My first exposure to Celine Sciama’s “Portrait of a Lady on Fire” (2019) came in the form of a Twitter clip set to Taylor Swift’s “Cruel Summer” with the ending scene of Sciama’s period drama placed alongside “Call Me By Your Name” (2017)’s final moments of fireplace brooding.
The clip acts as a response to the skeleton of the film as another story about the recollection of an illicit and brief, but monumental love affair.
In literature and film, the sea emanates a seductive call to the Oppressed Woman on the Verge. “Portrait of a Lady on Fire” opens with the young painter, Marianne (Noémie Merlant), being rowed against tumultuous water to an island in Brittany – the camera mimics the rocky boat ride with such realism I had to avert my eyes to avoid secondhand seasickness. Her painting supplies fall overboard and without hesitation, she dives in after them. But she emerges. Marianne has been commissioned by the mother of Héloïse (Adèle Haenel) to discreetly produce a portrait of her daughter for a prospective husband in Milan. Héloïse’s sister was originally betrothed to the same suitor, but prior to the events of the movie, she flung herself off a seaside cliff, ending her own life to avoid an unwanted fate. An earlier portrait by another painter was unsuccessful because Héloïse, in a rebuff of the marriage, refused to sit for her portrait. Therefore, Marianne must paint in secret and is presented to Héloïse as a walking companion. Sciama withholds Héloïse’s entrance. The camera follows her cloaked figure from behind as she breaks into a sprint towards the sea. But at the edge of the cliff, Héloïse turns around. The sea gestures to the two women at the heart of the film, but their allure is restrained and they do not succumb to oblivion.
Such restraint is a reflection of the tension between the women’s desires and societal pressure. Sciama tracks their evolving relationship through extended glances and small moments of tenderness. The conflict of external pressure borders the setting of the film but does not enter the frame. In their love story, there is no dramatic scene of outside intervention, storming in and tearing apart star-crossed lovers. In fact, there are virtually no men in the two-hour runtime of the film. Men are unseen in the world of the film, yet their presence is felt in the unsaid between the women. Instead, the detractor exists within both women who are consumed by their entanglement, but ultimately faithful to a sense of obligation. The act of memory is central to the telling of this story. Love is presented not a phase that dissipates with the loss of proximity, but something that’s carried and memorialized–in this case, accessible through art and remembrance. Significantly, Sciama encourages the remembrance of lost love to be without regret.
The film practices minimalism in its ornamentation, but when aspects of cinematization do seep in, the result is tantalizing. There is no score, but incidents of diegetic sound are revelatory and placed with care. Sciama crafts an illumination of the quotidian lives of women. It’s a hauntingly beautiful movie, but there is a sense of frigidity in the decor and costuming that allows the stills to evade the preciousness that often invades period pieces.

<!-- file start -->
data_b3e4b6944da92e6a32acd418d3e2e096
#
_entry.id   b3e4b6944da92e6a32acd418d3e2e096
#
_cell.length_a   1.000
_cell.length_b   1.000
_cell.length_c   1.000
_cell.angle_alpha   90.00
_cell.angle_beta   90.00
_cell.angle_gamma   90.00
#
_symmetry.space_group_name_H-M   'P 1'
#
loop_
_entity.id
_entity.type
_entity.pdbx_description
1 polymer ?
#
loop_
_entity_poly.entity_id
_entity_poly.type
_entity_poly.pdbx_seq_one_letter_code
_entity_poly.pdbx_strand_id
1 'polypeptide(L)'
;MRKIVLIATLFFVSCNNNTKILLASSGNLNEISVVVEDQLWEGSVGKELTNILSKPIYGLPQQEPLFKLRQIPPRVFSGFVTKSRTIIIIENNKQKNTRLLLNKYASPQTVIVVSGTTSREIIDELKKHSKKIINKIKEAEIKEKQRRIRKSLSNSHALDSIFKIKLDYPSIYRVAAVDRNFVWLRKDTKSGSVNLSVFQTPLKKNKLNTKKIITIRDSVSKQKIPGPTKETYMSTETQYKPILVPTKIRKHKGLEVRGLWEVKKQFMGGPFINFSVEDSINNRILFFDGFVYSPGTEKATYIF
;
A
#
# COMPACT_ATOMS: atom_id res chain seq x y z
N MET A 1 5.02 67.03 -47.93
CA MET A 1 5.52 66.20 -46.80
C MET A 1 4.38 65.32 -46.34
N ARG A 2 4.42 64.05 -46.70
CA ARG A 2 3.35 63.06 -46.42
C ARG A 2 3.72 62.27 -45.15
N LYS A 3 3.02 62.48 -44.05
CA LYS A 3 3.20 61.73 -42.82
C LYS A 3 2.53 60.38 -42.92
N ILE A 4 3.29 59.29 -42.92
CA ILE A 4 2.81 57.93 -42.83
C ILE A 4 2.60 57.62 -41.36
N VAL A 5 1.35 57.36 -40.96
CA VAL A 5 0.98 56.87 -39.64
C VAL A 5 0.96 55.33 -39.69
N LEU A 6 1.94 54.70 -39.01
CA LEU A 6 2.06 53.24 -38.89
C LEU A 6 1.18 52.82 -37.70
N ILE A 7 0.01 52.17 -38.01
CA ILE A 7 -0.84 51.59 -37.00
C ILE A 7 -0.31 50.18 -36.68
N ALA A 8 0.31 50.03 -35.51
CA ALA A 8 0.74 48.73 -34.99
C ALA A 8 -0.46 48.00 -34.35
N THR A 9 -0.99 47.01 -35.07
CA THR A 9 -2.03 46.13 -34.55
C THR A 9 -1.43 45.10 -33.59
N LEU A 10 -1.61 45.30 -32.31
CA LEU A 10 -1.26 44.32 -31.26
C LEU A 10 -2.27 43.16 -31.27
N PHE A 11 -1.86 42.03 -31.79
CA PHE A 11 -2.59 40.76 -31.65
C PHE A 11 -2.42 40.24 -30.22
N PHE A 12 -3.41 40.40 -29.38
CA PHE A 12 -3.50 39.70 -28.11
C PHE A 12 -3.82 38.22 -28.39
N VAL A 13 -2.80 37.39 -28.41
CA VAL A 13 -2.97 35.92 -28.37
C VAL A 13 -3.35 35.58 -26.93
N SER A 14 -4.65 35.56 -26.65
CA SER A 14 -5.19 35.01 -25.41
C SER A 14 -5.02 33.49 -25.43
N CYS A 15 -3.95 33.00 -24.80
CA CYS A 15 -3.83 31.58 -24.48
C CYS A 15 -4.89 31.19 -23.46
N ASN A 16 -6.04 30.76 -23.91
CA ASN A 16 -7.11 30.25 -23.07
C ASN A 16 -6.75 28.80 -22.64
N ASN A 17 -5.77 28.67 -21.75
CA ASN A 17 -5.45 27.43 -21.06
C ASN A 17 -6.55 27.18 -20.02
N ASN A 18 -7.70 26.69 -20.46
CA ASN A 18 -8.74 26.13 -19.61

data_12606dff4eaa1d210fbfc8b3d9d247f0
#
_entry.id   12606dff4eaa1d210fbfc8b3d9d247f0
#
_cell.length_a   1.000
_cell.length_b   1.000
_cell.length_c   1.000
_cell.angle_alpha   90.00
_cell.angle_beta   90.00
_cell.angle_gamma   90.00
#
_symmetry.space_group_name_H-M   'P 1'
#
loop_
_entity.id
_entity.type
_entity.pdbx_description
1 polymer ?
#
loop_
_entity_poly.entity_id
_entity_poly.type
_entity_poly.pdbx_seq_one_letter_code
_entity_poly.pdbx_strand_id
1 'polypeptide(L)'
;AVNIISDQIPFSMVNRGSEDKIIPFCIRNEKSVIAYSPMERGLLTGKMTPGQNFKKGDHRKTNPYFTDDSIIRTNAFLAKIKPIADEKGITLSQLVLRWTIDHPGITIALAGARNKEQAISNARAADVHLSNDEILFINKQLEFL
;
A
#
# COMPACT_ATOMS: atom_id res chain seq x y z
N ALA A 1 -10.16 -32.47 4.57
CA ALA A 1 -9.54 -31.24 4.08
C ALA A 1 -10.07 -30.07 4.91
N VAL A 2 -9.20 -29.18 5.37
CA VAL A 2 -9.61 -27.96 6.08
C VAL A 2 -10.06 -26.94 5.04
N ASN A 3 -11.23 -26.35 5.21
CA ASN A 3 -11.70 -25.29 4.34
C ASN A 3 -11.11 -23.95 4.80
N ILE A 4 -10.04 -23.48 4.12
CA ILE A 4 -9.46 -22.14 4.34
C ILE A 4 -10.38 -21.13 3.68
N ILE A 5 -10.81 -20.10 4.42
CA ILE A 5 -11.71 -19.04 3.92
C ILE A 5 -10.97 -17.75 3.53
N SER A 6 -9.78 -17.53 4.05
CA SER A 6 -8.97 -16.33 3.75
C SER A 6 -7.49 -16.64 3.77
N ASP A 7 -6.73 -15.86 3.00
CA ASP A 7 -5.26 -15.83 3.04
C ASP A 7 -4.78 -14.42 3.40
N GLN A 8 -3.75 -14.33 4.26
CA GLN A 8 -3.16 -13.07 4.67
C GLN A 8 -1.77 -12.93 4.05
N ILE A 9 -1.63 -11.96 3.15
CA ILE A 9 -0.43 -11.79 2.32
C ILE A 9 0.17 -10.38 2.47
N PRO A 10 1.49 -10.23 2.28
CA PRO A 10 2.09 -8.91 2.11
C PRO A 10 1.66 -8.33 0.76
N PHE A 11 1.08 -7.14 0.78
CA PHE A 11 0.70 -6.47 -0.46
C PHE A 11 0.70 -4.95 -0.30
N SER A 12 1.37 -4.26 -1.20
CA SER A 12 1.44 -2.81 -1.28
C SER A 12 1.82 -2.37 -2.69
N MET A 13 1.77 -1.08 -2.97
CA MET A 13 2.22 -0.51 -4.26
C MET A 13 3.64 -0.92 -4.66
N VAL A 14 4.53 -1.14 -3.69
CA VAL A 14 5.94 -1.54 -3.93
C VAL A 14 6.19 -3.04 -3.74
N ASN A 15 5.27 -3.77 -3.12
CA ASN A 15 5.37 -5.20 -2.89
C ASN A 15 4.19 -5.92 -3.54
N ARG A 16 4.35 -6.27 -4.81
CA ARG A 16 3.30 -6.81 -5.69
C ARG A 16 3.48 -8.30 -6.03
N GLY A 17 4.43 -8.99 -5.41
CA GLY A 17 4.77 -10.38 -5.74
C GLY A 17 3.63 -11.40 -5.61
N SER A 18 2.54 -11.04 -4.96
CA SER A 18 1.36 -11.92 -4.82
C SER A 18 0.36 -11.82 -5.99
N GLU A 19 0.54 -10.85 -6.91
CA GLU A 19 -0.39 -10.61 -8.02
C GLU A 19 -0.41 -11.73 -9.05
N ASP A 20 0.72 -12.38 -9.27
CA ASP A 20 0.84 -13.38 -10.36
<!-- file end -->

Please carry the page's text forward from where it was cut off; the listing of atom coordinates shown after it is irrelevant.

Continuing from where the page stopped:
Aside from its central romance, the film’s narrative is interested in exploring the process of artistic creation and the dynamic between painter and subject. I’m not saying this movie is the reason I signed up for my painting class this semester, but I’m not not saying that. The artistic process is woven into the bones of the film. Working from memory, Marianne pieces together moments of observation into a delicate rendering of Héloïse. Héloïse is disappointed by this first portrait, a rosy-cheeked testament to the tradition of portrait painting: “The fact it isn’t close to me, that I can understand. But I find it sad it isn’t close to you.” Héloïse is the subject of the portrait, but the work is imbued with Marianne’s gaze. Art is as much a manifestation of the artist’s gaze as it is a depiction of its subject. Marianne smudges the disappointing portrait and begins again, this time with Héloïse as her collaborator. The final wedding portrait becomes informed by the mutual act of looking between the two women. The intimacy of the female gaze as a two-way mirror feels quietly revolutionary.
“Portrait of a Lady on Fire” is a story about the memory of a romance. It’s not a tragedy, because Sciama doesn’t depict the loss of physical proximity and inevitability of circumstance as the End of Love. The love between Marianne and Héloïse exists outside the dregs of possession and enteral devotion because it is plotted on the more forgiving realm of memory.